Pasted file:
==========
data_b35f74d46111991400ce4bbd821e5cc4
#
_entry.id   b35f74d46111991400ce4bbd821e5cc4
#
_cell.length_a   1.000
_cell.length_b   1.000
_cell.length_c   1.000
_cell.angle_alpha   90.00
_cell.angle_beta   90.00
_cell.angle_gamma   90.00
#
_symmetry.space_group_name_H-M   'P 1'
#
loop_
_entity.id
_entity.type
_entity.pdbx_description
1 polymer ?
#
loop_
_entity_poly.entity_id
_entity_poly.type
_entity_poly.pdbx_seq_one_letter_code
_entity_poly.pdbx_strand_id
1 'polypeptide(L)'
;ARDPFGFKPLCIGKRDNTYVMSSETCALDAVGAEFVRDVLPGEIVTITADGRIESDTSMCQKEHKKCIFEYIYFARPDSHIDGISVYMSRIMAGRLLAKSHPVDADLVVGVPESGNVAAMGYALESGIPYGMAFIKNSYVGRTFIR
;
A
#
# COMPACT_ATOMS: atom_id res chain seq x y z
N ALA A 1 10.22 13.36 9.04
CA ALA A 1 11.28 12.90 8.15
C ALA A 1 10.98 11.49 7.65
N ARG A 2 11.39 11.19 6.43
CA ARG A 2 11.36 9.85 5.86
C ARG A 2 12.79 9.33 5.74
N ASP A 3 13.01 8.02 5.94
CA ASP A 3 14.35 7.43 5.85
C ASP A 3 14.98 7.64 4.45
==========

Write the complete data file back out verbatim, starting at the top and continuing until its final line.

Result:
data_b35f74d46111991400ce4bbd821e5cc4
#
_entry.id   b35f74d46111991400ce4bbd821e5cc4
#
_cell.length_a   1.000
_cell.length_b   1.000
_cell.length_c   1.000
_cell.angle_alpha   90.00
_cell.angle_beta   90.00
_cell.angle_gamma   90.00
#
_symmetry.space_group_name_H-M   'P 1'
#
loop_
_entity.id
_entity.type
_entity.pdbx_description
1 polymer ?
#
loop_
_entity_poly.entity_id
_entity_poly.type
_entity_poly.pdbx_seq_one_letter_code
_entity_poly.pdbx_strand_id
1 'polypeptide(L)'
;ARDPFGFKPLCIGKRDNTYVMSSETCALDAVGAEFVRDVLPGEIVTITADGRIESDTSMCQKEHKKCIFEYIYFARPDSHIDGISVYMSRIMAGRLLAKSHPVDADLVVGVPESGNVAAMGYALESGIPYGMAFIKNSYVGRTFIR
;
A
#
# COMPACT_ATOMS: atom_id res chain seq x y z
N ALA A 1 10.22 13.36 9.04
CA ALA A 1 11.28 12.90 8.15
C ALA A 1 10.98 11.49 7.65
N ARG A 2 11.39 11.19 6.43
CA ARG A 2 11.36 9.85 5.86
C ARG A 2 12.79 9.33 5.74
N ASP A 3 13.01 8.02 5.94
CA ASP A 3 14.35 7.43 5.85
C ASP A 3 14.98 7.64 4.45